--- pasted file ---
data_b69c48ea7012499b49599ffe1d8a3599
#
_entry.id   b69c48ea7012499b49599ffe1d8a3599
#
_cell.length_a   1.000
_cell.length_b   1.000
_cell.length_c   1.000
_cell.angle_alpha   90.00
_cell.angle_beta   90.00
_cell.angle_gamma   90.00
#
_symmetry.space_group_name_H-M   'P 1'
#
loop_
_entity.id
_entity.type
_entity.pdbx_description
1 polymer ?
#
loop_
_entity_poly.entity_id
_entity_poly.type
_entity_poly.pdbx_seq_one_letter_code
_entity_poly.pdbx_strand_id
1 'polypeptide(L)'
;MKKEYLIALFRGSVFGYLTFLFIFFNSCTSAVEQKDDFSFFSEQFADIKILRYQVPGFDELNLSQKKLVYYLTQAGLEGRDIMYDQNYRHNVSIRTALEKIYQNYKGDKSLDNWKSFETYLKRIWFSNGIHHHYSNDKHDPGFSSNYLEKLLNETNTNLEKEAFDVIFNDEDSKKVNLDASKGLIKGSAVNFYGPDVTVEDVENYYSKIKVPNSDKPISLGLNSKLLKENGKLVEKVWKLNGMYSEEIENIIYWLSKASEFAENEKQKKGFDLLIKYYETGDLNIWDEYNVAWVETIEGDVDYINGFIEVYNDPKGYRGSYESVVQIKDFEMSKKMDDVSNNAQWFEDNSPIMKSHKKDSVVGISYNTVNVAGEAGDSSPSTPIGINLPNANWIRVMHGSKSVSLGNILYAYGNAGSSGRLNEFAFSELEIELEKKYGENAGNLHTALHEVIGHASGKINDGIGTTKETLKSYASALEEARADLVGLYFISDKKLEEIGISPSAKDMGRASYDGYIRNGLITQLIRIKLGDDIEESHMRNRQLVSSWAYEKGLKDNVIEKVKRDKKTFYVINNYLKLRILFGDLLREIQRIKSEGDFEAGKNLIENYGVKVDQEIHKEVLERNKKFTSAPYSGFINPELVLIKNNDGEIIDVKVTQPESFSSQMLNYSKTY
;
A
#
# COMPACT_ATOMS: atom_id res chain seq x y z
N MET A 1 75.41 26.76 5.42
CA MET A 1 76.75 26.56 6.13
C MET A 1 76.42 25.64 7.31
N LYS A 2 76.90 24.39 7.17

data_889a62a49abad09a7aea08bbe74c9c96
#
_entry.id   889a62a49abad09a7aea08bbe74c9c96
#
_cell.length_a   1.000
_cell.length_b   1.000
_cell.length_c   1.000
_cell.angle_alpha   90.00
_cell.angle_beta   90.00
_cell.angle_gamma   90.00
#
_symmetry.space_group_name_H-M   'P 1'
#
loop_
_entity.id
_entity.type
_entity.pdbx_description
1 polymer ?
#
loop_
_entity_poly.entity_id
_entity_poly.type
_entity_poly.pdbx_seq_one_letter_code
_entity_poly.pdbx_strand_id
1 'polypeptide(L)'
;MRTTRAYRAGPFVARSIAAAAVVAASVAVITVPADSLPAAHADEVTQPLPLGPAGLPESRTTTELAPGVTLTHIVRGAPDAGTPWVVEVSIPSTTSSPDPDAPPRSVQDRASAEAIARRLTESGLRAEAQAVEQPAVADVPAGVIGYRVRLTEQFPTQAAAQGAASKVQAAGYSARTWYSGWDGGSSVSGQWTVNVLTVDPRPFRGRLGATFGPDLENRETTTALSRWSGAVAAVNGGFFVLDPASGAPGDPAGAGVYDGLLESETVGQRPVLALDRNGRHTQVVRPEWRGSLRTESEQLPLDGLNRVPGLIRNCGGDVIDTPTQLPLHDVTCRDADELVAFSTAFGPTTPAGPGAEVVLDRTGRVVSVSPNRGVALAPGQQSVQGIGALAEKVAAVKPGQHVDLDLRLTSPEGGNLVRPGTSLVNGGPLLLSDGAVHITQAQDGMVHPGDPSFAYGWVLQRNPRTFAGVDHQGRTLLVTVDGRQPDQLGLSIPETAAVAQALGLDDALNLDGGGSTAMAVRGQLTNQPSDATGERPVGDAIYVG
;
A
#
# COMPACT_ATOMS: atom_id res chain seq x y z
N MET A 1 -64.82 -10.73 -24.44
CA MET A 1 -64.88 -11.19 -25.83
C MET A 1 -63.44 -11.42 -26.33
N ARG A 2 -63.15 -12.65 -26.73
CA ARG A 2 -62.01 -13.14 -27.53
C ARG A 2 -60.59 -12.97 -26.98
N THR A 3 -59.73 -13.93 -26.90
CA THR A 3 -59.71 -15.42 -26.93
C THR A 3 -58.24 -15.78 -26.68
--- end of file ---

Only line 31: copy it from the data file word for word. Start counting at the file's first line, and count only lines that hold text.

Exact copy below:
N MET A 1 75.41 26.76 5.42